For the past couple years, a Greek god has dominated the waters of Uytengsu Aquatics Center. Well, junior driver Kostas Genidounias has at least performed like one.
Hailing from Athens, Greece, the 6-foot-1 driver is the Trojans’ second leading scorer with 53 goals through 20 games and is the only USC player to tally a goal in every match so far this season. He’s tied for eighth on the Trojans’ all-time scoring chart.
He currently stands at 152 goals for his USC career, with a lot of his junior season still to come. If he stays on pace, Genidounias could have a shot at breaking the all-time scoring record that senior Nikola Vavic holds with 230 goals.
“It’s always in my head, but I try not to let it affect my game,” Genidounias said.
He has not only been known for his goal scoring, but also for his ability to put the ball in the back of the net when the team most needs it. In other words, if there was an award given to the most “clutch” player in water polo, it would be Genidounias.
“I feel like I’m just doing my job and doing what I have to do,” said Genidounias. “If the ball is in my hands with time running out, all I worry about is putting the ball in the back of the net.”
Most recently, he netted the buzzer-beating goal that tied the score against UCLA before pocketing the game-winning goal to clinch the SoCal Championship for the Trojans. He also scored the game-winner in last year’s national championship match against the Bruins to give USC its fifth consecutive national title.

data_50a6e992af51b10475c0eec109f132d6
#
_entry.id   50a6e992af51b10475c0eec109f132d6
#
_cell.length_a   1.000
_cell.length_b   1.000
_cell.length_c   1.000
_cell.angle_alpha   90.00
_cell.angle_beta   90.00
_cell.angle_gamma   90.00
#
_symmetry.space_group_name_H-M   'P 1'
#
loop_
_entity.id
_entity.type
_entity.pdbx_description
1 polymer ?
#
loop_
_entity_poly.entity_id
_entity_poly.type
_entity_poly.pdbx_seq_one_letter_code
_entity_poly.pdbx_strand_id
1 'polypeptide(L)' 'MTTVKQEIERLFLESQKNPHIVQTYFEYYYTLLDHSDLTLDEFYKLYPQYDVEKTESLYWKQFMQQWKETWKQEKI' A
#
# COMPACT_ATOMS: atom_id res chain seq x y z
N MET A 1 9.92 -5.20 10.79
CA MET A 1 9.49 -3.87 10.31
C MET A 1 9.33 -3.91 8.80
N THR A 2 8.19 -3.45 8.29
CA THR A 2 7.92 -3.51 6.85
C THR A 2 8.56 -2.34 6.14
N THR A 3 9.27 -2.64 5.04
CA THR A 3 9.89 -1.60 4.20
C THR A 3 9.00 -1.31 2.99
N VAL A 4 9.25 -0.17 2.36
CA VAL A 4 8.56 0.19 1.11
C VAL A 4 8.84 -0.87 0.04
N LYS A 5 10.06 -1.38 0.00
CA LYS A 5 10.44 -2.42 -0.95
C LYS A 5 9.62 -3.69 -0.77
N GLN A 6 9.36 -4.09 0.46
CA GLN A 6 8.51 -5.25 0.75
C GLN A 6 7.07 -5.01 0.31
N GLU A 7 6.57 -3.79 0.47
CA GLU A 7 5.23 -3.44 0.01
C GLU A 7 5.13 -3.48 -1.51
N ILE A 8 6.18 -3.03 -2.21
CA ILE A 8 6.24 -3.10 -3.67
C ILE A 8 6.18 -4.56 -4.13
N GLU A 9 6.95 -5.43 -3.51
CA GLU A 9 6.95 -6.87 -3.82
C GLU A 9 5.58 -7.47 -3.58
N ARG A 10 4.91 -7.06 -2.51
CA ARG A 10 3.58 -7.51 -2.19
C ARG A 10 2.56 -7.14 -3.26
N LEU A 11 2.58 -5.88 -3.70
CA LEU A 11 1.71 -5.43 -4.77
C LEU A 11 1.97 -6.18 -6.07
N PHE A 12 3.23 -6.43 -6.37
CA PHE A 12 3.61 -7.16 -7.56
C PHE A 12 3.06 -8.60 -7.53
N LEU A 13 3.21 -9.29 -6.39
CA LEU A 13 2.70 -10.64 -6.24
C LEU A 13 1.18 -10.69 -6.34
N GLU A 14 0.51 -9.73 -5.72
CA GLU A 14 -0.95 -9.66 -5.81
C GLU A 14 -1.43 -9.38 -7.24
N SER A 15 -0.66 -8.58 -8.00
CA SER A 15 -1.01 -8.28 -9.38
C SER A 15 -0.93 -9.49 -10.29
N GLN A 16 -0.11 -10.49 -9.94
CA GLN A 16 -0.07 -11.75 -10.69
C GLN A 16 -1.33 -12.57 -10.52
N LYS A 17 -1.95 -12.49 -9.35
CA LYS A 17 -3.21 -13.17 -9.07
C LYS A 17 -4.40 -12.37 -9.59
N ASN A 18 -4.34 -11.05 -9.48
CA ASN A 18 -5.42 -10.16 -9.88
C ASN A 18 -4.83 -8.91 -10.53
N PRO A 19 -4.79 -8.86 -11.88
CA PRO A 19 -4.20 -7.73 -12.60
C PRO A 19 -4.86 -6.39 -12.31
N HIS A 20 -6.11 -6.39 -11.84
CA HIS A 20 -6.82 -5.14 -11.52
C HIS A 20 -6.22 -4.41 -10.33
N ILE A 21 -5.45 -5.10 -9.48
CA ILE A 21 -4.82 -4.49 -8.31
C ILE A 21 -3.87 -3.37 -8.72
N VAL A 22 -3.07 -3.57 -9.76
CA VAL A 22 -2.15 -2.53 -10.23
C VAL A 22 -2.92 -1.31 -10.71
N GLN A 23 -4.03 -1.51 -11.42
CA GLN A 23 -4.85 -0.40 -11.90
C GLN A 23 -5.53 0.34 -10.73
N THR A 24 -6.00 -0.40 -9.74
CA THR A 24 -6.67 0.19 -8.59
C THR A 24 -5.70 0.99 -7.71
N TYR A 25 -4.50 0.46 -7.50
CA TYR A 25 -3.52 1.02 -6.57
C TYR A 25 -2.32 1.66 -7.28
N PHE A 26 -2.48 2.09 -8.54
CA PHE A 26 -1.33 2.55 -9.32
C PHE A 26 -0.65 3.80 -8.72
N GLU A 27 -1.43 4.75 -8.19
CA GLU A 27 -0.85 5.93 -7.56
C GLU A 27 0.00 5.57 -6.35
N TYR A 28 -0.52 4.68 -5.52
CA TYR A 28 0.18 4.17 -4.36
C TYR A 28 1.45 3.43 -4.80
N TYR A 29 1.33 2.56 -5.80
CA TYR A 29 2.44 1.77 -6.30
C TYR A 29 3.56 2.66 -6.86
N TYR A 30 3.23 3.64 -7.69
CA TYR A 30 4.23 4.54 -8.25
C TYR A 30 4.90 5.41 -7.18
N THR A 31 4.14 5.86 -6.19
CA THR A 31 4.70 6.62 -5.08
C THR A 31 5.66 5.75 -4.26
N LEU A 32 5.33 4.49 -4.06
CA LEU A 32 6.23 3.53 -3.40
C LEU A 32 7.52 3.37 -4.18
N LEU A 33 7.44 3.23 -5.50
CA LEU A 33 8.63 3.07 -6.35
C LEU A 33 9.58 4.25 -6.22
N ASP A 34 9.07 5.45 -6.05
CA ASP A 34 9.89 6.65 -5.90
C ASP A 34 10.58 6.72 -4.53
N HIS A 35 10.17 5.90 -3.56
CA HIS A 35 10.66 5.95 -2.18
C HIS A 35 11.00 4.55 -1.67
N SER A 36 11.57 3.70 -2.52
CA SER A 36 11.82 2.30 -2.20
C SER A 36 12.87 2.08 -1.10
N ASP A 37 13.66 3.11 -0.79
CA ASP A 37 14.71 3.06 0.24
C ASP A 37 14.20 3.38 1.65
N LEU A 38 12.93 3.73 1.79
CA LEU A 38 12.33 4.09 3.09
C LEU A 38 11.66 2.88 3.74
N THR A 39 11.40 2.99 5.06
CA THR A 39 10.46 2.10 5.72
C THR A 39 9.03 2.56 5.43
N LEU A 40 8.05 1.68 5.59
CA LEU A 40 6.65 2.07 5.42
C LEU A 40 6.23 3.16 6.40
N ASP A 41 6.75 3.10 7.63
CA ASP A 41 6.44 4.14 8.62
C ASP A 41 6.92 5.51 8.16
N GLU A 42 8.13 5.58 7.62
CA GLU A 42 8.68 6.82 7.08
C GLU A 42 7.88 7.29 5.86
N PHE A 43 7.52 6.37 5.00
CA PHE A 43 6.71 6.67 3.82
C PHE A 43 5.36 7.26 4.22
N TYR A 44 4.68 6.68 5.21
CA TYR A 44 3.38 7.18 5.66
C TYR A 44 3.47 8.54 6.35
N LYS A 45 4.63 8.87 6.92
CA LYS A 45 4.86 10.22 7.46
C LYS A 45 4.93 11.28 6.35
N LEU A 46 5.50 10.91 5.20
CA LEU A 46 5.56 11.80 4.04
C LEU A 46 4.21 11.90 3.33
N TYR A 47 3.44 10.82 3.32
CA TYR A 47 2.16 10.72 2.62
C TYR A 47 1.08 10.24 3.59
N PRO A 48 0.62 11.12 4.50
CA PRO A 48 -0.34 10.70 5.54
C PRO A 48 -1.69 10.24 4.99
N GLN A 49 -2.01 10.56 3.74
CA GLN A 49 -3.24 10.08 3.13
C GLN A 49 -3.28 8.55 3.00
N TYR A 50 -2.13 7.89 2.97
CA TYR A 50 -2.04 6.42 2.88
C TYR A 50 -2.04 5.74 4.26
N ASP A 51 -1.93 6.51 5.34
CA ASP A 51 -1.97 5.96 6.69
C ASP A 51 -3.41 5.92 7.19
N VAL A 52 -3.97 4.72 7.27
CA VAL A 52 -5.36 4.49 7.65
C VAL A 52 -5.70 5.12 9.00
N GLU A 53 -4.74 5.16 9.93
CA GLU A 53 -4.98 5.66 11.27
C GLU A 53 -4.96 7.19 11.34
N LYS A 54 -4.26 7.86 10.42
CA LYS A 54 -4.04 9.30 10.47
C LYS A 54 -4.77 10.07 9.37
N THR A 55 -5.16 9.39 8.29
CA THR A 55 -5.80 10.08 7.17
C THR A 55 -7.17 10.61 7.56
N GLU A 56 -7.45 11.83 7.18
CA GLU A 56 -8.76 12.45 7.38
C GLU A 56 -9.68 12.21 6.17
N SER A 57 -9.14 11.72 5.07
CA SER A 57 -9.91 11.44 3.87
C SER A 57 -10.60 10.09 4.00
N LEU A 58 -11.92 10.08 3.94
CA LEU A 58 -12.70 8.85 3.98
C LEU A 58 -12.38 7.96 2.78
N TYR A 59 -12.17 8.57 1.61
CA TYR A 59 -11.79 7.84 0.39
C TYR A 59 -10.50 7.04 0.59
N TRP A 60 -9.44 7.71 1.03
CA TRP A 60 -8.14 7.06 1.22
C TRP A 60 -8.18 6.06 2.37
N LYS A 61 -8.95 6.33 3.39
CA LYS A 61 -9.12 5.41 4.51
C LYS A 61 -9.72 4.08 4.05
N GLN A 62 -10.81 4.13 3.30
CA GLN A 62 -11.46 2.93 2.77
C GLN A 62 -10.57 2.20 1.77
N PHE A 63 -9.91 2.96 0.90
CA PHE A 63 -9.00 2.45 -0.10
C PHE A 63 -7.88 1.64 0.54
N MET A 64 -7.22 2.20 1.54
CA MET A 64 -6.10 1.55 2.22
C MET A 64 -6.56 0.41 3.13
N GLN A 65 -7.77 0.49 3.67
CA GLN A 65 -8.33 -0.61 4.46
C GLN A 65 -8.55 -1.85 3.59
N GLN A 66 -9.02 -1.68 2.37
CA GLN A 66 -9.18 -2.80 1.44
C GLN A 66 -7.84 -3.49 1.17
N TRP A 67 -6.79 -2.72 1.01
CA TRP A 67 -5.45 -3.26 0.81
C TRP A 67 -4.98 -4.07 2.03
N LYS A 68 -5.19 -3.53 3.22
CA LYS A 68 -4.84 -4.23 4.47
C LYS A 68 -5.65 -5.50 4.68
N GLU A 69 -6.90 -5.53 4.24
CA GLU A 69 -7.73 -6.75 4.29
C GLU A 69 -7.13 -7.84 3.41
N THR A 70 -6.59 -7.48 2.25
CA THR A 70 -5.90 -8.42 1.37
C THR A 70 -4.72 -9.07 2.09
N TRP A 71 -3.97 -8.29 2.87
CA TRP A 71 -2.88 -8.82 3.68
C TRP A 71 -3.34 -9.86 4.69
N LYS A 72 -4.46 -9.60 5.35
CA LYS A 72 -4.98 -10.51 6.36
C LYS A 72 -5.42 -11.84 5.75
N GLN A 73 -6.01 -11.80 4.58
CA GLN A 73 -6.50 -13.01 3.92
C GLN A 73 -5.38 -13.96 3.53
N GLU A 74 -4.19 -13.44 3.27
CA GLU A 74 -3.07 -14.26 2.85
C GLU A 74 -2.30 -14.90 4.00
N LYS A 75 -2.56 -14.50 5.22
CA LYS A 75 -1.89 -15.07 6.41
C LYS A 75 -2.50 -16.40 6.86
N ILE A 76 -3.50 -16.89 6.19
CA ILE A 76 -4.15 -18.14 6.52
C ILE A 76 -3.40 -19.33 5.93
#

“Kostas has been great for us when we have needed him most,” head coach Jovan Vavic said.
All of this late and timely scoring against UCLA has created many memories for Genidounias, and he feels that his crosstown rivals will always remember him too.
“They must not like me very much over there [at UCLA],” said Genidounias. “Scoring that goal to win the national championship was definitely my most memorable experience, though.”
If there is one thing that Genidounias loves to do, it’s winning. And that played a large part into why he ultimately decided to attend USC.
“Living in Greece, I always had the idea of studying abroad. So I went online and saw that USC had the best water polo team,” Genidounias said. “I then immediately wanted to go there and have never had any second thoughts.”
The priority of winning fares well with his head coach, who has won 12 national championships while at USC.
“It’s great to play for coach Vavic for that exact reason, you win,” Genidounias said.
The junior has already done just that by playing an integral part in the team’s last two national championships and losing just four games through about two and half campaigns.
With such great expectations, however, Genidounias receives his share of tough love from Vavic.
“It’s challenging because he is demanding sometimes,” Genidounias said. “But it is only because he wants you to get better and improve as a player.”
Rightfully so — Vavic probably expects a lot from his star player because of all the success he achieved in his first two years.
As a freshman, Genidounias was the team’s third leading scorer with 31 goals. Last year, he more than doubled that total with 68 goals, which was good enough for second on the team.
His sophomore season goal total tied for the fifth-most single-season goals in the sport’s history, and also resulted in him being named a first-team All American.
Having accomplished so much already as an underclassman, Genidounias said that right now, he is mainly focused on winning a sixth consecutive national championship for the Trojans.
“I don’t like to lose,” Genidounias said. “I want to prove that by winning two more national championships.”
Once his four years at USC are up, Genidounias, who is majoring in communication, plans to head back to his home land of Greece to play professional water polo and try out for the Olympic team.
Genidounias may be the nicest guy one will meet on land, but it is evident that he is a force to be reckoned with in the water. If he continues to play the way he has, Genidounias could very well possibly be a front runner to win the Peter J. Cutino Award next season to go along with that pair of national titles he covets.